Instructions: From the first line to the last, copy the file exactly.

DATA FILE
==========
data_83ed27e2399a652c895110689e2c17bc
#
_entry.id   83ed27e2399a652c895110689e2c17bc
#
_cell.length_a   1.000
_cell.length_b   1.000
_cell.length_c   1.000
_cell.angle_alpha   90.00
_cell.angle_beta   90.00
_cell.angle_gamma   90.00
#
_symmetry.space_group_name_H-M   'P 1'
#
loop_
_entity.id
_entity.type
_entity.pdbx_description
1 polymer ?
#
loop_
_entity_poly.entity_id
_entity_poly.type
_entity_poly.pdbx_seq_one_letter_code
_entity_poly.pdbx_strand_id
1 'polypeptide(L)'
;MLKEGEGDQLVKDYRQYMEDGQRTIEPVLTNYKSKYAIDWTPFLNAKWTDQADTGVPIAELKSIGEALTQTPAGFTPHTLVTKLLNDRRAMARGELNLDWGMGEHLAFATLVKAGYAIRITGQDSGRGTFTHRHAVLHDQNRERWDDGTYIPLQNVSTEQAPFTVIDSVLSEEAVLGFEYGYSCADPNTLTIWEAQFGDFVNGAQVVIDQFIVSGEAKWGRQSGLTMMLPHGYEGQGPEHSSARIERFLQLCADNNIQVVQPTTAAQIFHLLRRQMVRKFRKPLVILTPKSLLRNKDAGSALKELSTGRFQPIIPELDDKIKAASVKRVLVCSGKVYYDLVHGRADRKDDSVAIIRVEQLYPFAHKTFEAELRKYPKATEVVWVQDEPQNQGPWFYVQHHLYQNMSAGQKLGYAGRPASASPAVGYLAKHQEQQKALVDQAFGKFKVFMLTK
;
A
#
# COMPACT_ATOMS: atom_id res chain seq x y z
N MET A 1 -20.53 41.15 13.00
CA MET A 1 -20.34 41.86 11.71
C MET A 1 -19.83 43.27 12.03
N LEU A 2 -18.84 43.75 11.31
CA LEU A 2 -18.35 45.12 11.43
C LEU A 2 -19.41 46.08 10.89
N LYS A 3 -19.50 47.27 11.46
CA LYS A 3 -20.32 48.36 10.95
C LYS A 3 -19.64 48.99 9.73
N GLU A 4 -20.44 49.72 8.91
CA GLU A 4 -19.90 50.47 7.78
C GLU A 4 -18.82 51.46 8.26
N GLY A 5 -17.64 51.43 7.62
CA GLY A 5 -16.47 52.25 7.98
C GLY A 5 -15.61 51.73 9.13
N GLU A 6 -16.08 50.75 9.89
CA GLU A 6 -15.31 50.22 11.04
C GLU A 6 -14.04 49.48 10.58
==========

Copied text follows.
data_83ed27e2399a652c895110689e2c17bc
#
_entry.id   83ed27e2399a652c895110689e2c17bc
#
_cell.length_a   1.000
_cell.length_b   1.000
_cell.length_c   1.000
_cell.angle_alpha   90.00
_cell.angle_beta   90.00
_cell.angle_gamma   90.00
#
_symmetry.space_group_name_H-M   'P 1'
#
loop_
_entity.id
_entity.type
_entity.pdbx_description
1 polymer ?
#
loop_
_entity_poly.entity_id
_entity_poly.type
_entity_poly.pdbx_seq_one_letter_code
_entity_poly.pdbx_strand_id
1 'polypeptide(L)'
;MLKEGEGDQLVKDYRQYMEDGQRTIEPVLTNYKSKYAIDWTPFLNAKWTDQADTGVPIAELKSIGEALTQTPAGFTPHTLVTKLLNDRRAMARGELNLDWGMGEHLAFATLVKAGYAIRITGQDSGRGTFTHRHAVLHDQNRERWDDGTYIPLQNVSTEQAPFTVIDSVLSEEAVLGFEYGYSCADPNTLTIWEAQFGDFVNGAQVVIDQFIVSGEAKWGRQSGLTMMLPHGYEGQGPEHSSARIERFLQLCADNNIQVVQPTTAAQIFHLLRRQMVRKFRKPLVILTPKSLLRNKDAGSALKELSTGRFQPIIPELDDKIKAASVKRVLVCSGKVYYDLVHGRADRKDDSVAIIRVEQLYPFAHKTFEAELRKYPKATEVVWVQDEPQNQGPWFYVQHHLYQNMSAGQKLGYAGRPASASPAVGYLAKHQEQQKALVDQAFGKFKVFMLTK
;
A
#
# COMPACT_ATOMS: atom_id res chain seq x y z
N MET A 1 -20.53 41.15 13.00
CA MET A 1 -20.34 41.86 11.71
C MET A 1 -19.83 43.27 12.03
N LEU A 2 -18.84 43.75 11.31
CA LEU A 2 -18.35 45.12 11.43
C LEU A 2 -19.41 46.08 10.89
N LYS A 3 -19.50 47.27 11.46
CA LYS A 3 -20.32 48.36 10.95
C LYS A 3 -19.64 48.99 9.73
N GLU A 4 -20.44 49.72 8.91
CA GLU A 4 -19.90 50.47 7.78
C GLU A 4 -18.82 51.46 8.26
N GLY A 5 -17.64 51.43 7.62
CA GLY A 5 -16.47 52.25 7.98
C GLY A 5 -15.61 51.73 9.13
N GLU A 6 -16.08 50.75 9.89
CA GLU A 6 -15.31 50.22 11.04
C GLU A 6 -14.04 49.48 10.58